News & Runway

How I Got To Be…A Shoe Designer by Deborah Lyons of Mechante of London

She may be a stunning brunette, but it’s hard for eyes not to dart directly to London-born Deborah Lyons’ shoes when you meet her. The designer behind the up-and-coming luxury shoe brand Mechante of London, Lyons is quickly developing a following thanks to celebrity fans (including Isla Fisher) and a prominent place in high-end Meccas like Harrods and Matches. Known for her fashion-forward sculptural shoes, we spoke to Lyons to find out about some of the unique challenges of designing shoes, what she thinks every aspiring shoe designer should know, and more.

The Fashion Spot: What is it about shoes that you find so appealing?

Deborah Lyons: In designing them and as a product, I love the sculptural element; the smells of the leather, brand new soles, pretty much everything about them! In seeing them worn, I love how a pair of shoes can totally transform a woman's attitude and appearance.

tFS: Can you remember the first time you put on a pair of high heels?

DL: My mum tells me I used to stumble around in her shoes from around the time I could walk. I can't remember…

tFS: What was your first big shoe spurge?

DL: A pair of Miu Miu ankle boots.

tFS: What is your design background/training?

DL: I studied at Parsons and started making shoes from a factory in rural Italy not long after graduating. Since then, I've also been fortunate enough to have worked with, and am working with, a number of designers that I have enormous respect for.

tFS: What are some of the biggest hurdles in having shoes manufactured?

DL: The thing with shoes is that they take so long to make. It may be a problem pretty specific to manufacturing in Italy where all of my shoes are made, but ordering the heels, soles, platforms, etc. takes about six weeks alone. It’s also not the kind of thing that can be fixed at home on your sewing machine. If something doesn't work, the whole shoe will be off. It’s a true craft and it takes a lot of learning and wear-testing to get it right at the beginning.

tFS: Can you take us through the process of designing a shoe through getting the final sample?

DL: Unfortunately, the design process is the shortest part. I normally have two weeks to design and I lock myself away from the world until I'm done. Then, I go to Italy and choose all the materials which takes me a few days of decision making and elimination. From there, we have the lastes made [the mold the shoe is built on] – each style of shoe requires its own. Then we cut the patterns, order the heels, leathers, soles, etc.  At that point, everything goes into the factory to be put together and the sample is done.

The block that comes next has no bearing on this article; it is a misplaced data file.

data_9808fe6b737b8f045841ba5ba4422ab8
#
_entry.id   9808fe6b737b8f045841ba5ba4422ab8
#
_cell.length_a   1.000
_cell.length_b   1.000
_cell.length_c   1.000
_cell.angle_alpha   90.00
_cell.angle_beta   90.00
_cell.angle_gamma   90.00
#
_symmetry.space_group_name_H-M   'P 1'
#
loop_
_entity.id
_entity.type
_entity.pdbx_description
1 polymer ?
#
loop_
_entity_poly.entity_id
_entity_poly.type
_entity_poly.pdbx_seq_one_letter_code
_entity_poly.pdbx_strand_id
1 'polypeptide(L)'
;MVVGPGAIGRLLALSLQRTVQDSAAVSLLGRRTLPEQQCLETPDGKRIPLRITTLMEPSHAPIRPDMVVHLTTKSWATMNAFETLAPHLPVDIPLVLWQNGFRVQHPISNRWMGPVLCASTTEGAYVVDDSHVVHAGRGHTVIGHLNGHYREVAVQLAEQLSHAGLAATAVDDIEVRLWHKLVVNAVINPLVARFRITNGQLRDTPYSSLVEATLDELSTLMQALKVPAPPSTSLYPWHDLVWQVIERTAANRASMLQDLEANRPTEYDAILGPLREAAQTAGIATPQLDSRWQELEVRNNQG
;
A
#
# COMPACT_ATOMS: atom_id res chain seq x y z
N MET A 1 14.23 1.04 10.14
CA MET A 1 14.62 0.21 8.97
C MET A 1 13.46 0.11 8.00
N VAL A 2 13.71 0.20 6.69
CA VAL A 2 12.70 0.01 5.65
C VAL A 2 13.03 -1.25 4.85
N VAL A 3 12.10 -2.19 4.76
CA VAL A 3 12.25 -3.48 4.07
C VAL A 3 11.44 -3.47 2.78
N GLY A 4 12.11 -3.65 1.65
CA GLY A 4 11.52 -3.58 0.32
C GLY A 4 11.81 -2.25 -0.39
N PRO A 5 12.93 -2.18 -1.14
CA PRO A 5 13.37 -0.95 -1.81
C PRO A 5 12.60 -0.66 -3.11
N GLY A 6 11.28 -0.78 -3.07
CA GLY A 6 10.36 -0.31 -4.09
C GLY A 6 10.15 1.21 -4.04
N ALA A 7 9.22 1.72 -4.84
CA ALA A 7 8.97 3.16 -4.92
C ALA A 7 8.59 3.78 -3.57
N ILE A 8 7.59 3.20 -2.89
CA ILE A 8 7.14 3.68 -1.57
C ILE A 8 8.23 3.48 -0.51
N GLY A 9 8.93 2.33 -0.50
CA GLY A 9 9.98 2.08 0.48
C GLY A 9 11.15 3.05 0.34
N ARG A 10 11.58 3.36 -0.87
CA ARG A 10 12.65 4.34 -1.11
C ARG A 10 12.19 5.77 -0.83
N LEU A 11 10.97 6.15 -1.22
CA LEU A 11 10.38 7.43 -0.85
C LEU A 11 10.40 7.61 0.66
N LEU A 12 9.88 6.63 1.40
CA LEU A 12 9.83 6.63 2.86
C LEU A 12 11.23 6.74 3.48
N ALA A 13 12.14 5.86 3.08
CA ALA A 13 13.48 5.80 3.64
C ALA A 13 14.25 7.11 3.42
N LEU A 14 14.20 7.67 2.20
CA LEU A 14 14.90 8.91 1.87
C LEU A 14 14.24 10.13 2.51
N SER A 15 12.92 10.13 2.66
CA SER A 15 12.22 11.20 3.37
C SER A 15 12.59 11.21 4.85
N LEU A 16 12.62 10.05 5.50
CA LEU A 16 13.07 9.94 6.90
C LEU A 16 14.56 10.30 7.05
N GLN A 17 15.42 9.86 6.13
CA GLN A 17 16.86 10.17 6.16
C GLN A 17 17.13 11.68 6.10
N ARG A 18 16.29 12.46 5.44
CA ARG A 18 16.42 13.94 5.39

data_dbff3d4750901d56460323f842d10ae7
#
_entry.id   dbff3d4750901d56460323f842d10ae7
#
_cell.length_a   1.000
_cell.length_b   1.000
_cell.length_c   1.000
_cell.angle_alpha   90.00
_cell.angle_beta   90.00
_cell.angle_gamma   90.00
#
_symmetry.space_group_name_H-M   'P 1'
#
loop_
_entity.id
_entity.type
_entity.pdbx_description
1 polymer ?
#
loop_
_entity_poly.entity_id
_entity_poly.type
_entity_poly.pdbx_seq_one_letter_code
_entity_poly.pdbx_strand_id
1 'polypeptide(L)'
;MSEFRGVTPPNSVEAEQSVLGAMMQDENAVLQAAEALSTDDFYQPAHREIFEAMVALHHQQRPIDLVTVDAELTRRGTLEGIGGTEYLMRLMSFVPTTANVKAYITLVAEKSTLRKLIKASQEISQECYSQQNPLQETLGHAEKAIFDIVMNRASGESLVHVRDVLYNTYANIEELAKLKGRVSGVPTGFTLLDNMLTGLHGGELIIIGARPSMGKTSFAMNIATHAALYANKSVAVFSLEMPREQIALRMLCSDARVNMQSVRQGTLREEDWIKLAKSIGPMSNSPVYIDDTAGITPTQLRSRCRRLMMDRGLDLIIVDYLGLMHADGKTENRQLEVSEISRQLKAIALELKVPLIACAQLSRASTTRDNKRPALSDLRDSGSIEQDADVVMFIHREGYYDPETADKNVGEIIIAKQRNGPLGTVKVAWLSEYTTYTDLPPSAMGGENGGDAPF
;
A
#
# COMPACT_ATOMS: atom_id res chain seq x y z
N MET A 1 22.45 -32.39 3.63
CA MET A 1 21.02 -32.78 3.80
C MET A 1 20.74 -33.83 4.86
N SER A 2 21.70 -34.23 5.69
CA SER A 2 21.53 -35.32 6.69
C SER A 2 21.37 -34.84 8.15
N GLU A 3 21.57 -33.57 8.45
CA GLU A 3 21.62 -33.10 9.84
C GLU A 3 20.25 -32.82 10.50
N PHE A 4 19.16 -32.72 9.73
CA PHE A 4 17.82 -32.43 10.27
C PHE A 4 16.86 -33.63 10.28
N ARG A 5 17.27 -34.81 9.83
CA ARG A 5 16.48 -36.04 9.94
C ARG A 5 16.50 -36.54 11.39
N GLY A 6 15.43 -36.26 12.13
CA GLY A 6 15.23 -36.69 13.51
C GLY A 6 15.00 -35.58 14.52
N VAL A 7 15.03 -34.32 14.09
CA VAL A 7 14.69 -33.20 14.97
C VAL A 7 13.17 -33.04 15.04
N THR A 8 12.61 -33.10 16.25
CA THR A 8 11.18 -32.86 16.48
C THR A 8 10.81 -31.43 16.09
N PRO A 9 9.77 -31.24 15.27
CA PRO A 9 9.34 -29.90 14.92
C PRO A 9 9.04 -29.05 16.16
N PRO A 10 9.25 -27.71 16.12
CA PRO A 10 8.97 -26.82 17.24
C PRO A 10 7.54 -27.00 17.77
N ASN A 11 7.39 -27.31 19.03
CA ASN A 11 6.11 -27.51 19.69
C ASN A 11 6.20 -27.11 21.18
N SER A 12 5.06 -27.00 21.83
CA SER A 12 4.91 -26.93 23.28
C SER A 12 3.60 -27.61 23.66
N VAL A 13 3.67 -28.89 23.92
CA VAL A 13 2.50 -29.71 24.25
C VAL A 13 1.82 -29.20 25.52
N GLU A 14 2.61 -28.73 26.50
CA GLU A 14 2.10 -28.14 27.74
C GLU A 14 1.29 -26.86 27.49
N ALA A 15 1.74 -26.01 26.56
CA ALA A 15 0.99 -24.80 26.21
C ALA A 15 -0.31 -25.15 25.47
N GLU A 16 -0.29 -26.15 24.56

tFS: Women often complain about shoes being painful. How do you work to make sure yours are not?

DL: I wear them!

tFS: What's your take on flats? I see your new collection has a number of them.

DL: By day I'm almost always in flats, at night always in heels. I always make my shoes to some degree with myself in mind just so I know I'm covered for the season!

tFS: Given that you are producing on a small scale, your costs must be tremendous. Can you tell us a little bit about how you work to keep your costs in check?

DL: I do almost everything myself. This is good and bad as there's a lot that I don't have the ability or patience to do that well.

tFS: What are some of the biggest challenges in getting your designs into stores? How did you go about it?

DL: In a lot of ways, I got very lucky. I was fortunate enough to get into Harrods in London in my first season as Marigay the fashion director was a huge supporter of the brand from the get-go. That entry really helped kick-start everything. Still, it takes a huge amount of work and time to maintain stockists and grow.

tFS: How important is it to hire a PR agency?

DL: It depends really. Some can promise the moon and not deliver. I've worked with a few publicists I really respect though. At the moment, I'm with HPR in London. Harriet who runs it is amazing at what she does. I think, for the most part, if they know the right people and believe in you then having a strong PR company in your corner can be invaluable for supporting your brand and opening up doors.

tFS: What are some ways you've worked to get the word out about your brand?

DL: Flown around the world alone…shlepped through cities carrying 20 pairs of shoes in a huge bag while wearing 5" heels and trying not to look disheveled…had desksides with editors…had trunk shows…made a short film in the forest…had Janice Dickinson in my living room…shot a lookbook in eight feet of snow…Tweeted…Facebooked…blogged…guest edited…dressed celebs…dressed my friends…

I'm working on an "un-fashion" film now with director Wayne Yip, of Misfits and Secret Diary of a Call Girl, that will star some amazingly talented British girls including Zara Martin, Gemma Chan, and Sunday Girl.

I guess you have to do whatever it takes, really, but most important is to stay true to your brand.

tFS: Do you always wear your own designs?

DL: Always. Except for sneakers, which I love. I hope to make sneakers soon, too.

tFS: What's one thing you think anyone looking to become a shoe designer should know?

DL: My first publicist once told me that to be a designer you either have to be rich or be prepared to live on a park bench. At the time I didn't think too much of it. Sadly, I'm still not rich and fortunately, I'm not homeless, but still there's a lot of truth in it.